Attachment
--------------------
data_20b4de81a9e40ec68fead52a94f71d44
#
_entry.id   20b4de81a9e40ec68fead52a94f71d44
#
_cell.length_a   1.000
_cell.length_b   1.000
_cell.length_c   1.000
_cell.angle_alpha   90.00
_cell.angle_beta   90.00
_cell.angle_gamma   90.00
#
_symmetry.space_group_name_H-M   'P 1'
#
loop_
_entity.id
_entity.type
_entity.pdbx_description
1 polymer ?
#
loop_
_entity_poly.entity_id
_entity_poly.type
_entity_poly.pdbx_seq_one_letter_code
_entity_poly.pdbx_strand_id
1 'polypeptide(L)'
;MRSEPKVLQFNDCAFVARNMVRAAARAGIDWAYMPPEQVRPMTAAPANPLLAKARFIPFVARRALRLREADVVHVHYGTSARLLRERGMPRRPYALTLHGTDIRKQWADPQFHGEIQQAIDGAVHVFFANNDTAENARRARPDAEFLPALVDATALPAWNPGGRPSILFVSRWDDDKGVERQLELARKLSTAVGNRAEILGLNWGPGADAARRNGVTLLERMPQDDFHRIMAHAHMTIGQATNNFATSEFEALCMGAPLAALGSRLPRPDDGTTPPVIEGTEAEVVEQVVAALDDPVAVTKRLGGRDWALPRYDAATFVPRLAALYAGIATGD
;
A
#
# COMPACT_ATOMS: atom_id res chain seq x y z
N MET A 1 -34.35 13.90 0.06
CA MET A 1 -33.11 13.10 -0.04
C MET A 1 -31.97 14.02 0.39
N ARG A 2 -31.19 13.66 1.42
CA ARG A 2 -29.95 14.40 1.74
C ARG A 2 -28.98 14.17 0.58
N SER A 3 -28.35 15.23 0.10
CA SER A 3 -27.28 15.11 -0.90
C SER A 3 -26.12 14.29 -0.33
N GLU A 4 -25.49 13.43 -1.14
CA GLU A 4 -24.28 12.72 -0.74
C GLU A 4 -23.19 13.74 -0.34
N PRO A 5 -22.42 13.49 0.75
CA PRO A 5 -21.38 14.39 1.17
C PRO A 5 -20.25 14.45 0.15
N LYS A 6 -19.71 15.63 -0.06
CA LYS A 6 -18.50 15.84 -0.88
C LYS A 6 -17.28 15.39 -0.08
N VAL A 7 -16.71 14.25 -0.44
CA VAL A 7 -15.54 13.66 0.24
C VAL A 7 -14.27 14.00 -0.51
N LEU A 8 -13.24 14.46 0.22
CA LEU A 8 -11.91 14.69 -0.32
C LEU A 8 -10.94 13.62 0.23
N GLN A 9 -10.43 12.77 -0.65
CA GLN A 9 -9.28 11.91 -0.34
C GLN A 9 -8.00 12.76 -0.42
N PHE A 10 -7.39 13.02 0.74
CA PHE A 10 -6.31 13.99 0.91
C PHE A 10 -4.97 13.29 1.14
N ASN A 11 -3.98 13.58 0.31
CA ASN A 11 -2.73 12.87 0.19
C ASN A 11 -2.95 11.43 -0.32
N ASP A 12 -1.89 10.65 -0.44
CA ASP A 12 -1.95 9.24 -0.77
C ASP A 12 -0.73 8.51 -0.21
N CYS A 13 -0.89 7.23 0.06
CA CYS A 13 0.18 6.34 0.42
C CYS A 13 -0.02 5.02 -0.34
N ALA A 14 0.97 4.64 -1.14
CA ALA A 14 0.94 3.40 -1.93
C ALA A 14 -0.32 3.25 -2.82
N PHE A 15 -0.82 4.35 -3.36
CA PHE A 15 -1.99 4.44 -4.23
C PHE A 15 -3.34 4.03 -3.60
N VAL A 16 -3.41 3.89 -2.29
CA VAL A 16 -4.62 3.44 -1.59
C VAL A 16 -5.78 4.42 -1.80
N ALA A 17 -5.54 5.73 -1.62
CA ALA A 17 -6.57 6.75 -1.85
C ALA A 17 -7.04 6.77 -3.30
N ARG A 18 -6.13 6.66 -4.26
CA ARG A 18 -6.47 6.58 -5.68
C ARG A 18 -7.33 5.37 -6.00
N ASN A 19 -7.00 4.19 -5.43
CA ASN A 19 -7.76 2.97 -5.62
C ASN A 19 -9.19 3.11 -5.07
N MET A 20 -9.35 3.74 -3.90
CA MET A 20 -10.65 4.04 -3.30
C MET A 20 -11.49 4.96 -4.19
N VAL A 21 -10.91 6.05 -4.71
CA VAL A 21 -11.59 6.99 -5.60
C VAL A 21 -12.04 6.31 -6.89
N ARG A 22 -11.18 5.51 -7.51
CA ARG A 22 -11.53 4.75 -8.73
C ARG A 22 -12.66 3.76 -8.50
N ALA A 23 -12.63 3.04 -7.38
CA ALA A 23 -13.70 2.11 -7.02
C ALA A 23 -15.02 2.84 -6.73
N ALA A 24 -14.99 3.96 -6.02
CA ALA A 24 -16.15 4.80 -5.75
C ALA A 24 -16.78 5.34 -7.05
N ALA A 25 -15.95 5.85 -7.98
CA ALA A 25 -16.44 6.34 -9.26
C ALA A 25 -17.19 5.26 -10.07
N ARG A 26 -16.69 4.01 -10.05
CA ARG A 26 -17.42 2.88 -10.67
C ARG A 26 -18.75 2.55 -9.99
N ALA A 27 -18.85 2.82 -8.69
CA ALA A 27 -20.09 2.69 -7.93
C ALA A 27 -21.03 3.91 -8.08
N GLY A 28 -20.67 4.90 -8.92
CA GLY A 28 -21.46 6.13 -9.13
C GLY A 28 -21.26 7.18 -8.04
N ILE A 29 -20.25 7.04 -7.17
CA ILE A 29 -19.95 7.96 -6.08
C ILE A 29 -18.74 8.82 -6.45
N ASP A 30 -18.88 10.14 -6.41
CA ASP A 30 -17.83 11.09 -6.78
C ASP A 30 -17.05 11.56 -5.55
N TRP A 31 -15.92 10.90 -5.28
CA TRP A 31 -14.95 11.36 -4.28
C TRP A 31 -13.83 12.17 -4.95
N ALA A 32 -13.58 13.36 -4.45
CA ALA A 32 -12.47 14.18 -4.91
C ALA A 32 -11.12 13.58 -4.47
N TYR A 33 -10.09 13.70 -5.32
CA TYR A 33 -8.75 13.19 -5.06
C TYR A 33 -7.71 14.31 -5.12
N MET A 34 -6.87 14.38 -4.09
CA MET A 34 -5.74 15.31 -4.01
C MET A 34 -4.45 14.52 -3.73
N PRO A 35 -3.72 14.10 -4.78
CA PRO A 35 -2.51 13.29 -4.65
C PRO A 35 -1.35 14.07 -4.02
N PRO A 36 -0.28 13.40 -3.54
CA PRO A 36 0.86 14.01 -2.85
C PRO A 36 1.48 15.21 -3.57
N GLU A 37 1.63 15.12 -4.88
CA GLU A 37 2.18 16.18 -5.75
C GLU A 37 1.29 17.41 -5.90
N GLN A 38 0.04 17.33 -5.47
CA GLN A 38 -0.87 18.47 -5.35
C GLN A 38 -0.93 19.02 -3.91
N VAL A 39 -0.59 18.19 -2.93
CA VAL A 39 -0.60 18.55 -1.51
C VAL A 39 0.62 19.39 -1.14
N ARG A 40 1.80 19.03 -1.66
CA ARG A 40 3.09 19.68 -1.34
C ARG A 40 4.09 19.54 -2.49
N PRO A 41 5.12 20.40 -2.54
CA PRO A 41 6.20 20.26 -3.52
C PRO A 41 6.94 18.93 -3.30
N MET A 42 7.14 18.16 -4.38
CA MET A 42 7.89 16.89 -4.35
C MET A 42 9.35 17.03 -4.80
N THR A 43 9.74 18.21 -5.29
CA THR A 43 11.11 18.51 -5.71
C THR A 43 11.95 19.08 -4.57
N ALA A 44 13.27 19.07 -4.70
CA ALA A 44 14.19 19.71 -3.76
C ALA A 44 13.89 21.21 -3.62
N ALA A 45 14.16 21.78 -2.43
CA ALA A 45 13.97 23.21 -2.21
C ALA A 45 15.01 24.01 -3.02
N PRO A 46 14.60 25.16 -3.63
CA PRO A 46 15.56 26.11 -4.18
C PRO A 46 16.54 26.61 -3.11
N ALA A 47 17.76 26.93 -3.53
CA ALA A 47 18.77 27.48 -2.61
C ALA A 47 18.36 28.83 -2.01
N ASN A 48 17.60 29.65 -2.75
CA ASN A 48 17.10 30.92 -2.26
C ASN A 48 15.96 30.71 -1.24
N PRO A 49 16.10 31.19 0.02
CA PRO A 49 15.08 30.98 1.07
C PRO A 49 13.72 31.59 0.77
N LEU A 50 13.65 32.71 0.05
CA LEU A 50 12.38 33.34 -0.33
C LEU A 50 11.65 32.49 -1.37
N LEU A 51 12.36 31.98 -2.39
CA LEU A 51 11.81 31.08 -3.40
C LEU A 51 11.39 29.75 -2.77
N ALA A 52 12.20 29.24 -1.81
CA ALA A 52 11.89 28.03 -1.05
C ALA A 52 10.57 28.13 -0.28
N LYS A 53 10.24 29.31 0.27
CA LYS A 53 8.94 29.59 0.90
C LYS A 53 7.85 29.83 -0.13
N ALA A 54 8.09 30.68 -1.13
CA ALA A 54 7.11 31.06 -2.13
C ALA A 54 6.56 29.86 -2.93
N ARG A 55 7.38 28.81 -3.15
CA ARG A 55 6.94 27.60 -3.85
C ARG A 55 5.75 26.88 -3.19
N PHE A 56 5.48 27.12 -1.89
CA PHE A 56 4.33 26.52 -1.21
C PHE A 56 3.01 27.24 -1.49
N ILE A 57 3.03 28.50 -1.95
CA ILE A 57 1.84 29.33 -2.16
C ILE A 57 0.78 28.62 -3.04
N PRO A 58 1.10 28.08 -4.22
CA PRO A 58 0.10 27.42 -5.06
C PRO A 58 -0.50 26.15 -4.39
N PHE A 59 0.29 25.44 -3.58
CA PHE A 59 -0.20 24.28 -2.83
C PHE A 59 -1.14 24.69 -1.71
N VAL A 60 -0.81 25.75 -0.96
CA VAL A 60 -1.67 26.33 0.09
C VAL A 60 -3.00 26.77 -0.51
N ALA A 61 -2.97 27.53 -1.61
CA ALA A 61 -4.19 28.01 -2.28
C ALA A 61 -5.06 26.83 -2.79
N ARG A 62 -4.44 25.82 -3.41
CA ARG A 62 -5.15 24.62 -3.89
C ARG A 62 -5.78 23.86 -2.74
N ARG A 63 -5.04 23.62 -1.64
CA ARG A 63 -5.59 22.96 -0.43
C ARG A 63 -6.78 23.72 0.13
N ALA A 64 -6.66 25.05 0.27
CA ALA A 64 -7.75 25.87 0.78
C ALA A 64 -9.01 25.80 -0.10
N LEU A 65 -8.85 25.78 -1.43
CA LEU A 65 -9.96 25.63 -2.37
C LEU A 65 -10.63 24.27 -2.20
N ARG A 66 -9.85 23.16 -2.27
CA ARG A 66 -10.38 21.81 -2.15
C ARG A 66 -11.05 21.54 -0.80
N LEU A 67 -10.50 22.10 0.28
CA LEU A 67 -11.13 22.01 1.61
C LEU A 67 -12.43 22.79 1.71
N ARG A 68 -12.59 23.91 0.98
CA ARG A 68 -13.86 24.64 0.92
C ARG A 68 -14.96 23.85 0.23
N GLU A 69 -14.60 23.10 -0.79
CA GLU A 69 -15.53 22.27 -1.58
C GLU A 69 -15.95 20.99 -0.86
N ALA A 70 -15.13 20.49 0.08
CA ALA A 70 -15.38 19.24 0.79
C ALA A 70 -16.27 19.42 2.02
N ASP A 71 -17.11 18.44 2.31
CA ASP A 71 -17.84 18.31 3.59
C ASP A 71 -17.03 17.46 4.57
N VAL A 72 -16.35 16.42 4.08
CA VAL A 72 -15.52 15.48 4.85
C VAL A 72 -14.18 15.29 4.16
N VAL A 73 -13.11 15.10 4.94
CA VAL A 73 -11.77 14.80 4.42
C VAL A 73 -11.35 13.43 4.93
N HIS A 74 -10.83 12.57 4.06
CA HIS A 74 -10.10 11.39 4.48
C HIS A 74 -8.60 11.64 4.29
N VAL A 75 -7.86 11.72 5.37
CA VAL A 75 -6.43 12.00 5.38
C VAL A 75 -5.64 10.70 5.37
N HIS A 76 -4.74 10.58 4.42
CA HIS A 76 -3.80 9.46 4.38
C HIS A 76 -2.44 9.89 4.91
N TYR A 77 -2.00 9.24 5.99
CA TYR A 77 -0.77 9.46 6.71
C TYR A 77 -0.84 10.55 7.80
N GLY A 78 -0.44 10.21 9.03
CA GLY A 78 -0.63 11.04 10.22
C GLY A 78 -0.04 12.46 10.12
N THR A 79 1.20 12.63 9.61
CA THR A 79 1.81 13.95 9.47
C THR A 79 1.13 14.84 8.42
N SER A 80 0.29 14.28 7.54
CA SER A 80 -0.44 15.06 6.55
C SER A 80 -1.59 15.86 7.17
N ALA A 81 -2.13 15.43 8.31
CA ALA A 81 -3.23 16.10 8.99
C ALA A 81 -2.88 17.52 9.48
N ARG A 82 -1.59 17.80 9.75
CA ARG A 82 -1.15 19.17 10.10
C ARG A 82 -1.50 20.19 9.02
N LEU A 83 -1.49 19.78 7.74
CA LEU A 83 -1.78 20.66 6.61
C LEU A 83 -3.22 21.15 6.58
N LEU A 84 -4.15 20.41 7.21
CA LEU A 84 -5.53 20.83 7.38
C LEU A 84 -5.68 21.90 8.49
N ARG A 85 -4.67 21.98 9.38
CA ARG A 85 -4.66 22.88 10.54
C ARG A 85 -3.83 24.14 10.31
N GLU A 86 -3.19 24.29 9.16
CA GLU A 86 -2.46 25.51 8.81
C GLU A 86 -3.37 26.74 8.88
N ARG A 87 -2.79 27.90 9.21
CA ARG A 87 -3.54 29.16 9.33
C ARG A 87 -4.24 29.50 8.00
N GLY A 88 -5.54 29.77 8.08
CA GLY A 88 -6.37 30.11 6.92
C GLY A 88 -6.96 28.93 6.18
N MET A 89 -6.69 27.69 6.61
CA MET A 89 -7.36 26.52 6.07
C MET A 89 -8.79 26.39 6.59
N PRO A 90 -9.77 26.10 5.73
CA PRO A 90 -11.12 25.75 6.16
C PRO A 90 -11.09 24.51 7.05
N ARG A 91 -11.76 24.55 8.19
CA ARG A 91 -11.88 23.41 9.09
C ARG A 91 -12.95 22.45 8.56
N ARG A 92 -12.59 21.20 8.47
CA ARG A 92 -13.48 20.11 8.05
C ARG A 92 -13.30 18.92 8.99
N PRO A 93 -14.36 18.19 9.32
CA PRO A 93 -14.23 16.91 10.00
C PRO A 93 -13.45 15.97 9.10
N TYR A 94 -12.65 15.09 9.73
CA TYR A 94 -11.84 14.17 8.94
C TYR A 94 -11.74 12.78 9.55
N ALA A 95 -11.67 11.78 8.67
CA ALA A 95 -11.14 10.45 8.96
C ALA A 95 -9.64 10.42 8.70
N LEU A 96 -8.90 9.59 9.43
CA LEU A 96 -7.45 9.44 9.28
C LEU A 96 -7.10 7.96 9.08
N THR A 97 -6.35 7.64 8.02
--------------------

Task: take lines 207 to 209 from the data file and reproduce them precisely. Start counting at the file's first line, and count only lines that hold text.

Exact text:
C PHE A 59 -1.14 24.69 -1.71
N VAL A 60 -0.81 25.75 -0.96
CA VAL A 60 -1.67 26.33 0.09